April 7, 2008

Click here to view and here to listen to Lindalyn Kakadelis discussing this Policy Report.

RALEIGH – New education tax credits would help more North Carolina parents choose the best schools for their children, while potentially saving the state millions of dollars each year. That’s a key conclusion of a new N.C. Education Alliance Policy Report.

“Education tax credits give the power of choice to low- and middle-income parents and give their children a chance to succeed,” said NCEA Director Lindalyn Kakadelis, who unveiled the report and a tax credit parents’ guide at a news conference today at the Legislative Building in Raleigh. “Research shows that existing tax credits save states millions of dollars each year. Cost-effective, constitutional, and consistent with federal and state tax policy, tax credits enjoy bipartisan support among education reformers and parents. Opportunity is in the hands of North Carolina’s lawmakers.”

State-level tax incentives for education date back to Minnesota in 1955, and the number of states with education tax credits has tripled during the past 10 years, according to the report. “Tax credit laws have passed in Republican-leaning states like Arizona and Florida, in Democrat-leaning states like Rhode Island, Illinois, and Pennsylvania, and in swing states like Minnesota and Iowa,” Kakadelis said. “Widespread support for tax credits derives, in part, from their proven track record.”

The report focuses on two types of tax credit. First, family education tax deductions or credits enable parents to recoup a portion of their children’s education expenses. Parents would use the deduction or credit when filing state income tax returns. “Allowable expenses could include tuition and fees, tutoring, and education technology,” Kakadelis said. “Parents of students in public, private, and home schools could all benefit.”

The second type of credit is called a philanthropy education tax credit. “This credit would go to individuals or businesses that donate to scholarship organizations that, in turn, give scholarships to low-income students to attend a school of choice.” Kakadelis said.

Both of these credits could help address the problems of low student achievement and limited school options, Kakadelis said. “More than two-thirds of the state’s fourth graders are not reading at grade level, according to federal government statistics,” she said. “The percentages are worst among students from low-income families. Some of these students attend poor-performing schools, while others attend good schools but don’t get what they need to succeed.”

Education tax credits would give families more flexibility to choose different school options, Kakadelis said. “Few North Carolina school systems offer magnet schools or other choices, and less than half of the state’s 100 counties have public charter schools,” she said. “Plus state law limits charter school enrollment. But all but 15 North Carolina counties have independent, non-public schools. Tax credits would help many low- and middle-income families that struggle to pay for a good education at one of these private schools.”

North Carolina’s budget could benefit from tax credits as well, Kakadelis said. “Tax credit programs in Pennsylvania, Arizona, and Florida have saved those states $204 million since their programs’ inception,” she said. “Newer programs in Arizona, Iowa, and Rhode Island are likely to generate substantial savings as well.”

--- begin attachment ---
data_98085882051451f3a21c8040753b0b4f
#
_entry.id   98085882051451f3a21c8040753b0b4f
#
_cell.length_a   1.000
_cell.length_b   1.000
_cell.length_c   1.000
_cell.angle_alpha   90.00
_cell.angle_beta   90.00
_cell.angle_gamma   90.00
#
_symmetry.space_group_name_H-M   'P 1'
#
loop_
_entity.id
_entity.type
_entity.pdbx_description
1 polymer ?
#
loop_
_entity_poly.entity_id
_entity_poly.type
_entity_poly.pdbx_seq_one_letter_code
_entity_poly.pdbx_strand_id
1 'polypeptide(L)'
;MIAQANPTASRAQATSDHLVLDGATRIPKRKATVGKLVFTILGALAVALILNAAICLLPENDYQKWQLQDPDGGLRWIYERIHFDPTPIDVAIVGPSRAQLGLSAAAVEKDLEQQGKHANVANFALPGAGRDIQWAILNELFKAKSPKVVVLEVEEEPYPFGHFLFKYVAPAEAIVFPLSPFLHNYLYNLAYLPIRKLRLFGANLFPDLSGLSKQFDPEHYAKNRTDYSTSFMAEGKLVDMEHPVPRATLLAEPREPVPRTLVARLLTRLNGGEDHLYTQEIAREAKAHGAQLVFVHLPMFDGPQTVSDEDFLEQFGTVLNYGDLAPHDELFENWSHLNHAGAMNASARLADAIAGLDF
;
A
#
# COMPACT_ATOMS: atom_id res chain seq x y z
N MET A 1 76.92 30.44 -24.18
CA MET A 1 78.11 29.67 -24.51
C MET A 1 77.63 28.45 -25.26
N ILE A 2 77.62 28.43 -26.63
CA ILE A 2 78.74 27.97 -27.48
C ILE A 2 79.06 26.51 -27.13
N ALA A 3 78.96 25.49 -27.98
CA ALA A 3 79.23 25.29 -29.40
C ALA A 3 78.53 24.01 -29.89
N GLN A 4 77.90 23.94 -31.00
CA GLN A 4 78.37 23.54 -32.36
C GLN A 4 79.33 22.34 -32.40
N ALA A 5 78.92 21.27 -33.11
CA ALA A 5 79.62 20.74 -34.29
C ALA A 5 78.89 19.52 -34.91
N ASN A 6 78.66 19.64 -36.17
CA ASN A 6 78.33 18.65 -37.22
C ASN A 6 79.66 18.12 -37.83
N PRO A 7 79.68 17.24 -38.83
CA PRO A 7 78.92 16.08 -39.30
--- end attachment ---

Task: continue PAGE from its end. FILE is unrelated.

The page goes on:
“These credits save taxpayers money because the credits cost less than what it costs to educate a student in public schools,” Kakadelis said. “The cost of the credit amounts to less money than the cost of educating the student in the traditional way.”

Education tax credits would likely stand up to any legal challenges, Kakadelis said. “The U.S. Supreme Court and state supreme courts have upheld these credits as constitutional,” she said. “Court decisions in Arizona, Iowa, Illinois, and Minnesota have set important precedents. Plus North Carolina’s Constitution offers none of the barriers that school choice opponents have used to fight similar credits in other states.”

New credits would also mesh well with existing North Carolina tax law, Kakadelis said. “The state now provides families and businesses with a variety of tax credits for items such as conservation, parenting, and helping the poor,” she said. “The addition of an education tax credit would build upon this legacy to help schoolchildren.”

Lawmakers can turn to tax credits to help the students who struggle most with the current public school system, Kakadelis said. “By empowering low- and middle-income families to do what the wealthy have always done — choose a school that best meets their children’s needs — education tax incentives give all children the chance to succeed.”

The North Carolina Education Alliance is a special project of the John Locke Foundation. Since 1998, the Alliance has pursued fundamental reform of the state’s public education system. The Alliance’s mission is to identify and publicize innovative, effective solutions to educational problems.

The North Carolina Education Alliance’s Policy Report, “Education Tax Credits in North Carolina: Innovation in Education,” is available at the NCEA Web site and the JLF Web site. For more information, please contact Lindalyn Kakadelis at (704) 231-9767 or [email protected]. You may also contact John Locke Foundation Education Policy Analyst Terry Stoops at (919) 828-3876 or [email protected].To arrange an interview, contact Mitch Kokai at (919) 306-8736 or [email protected].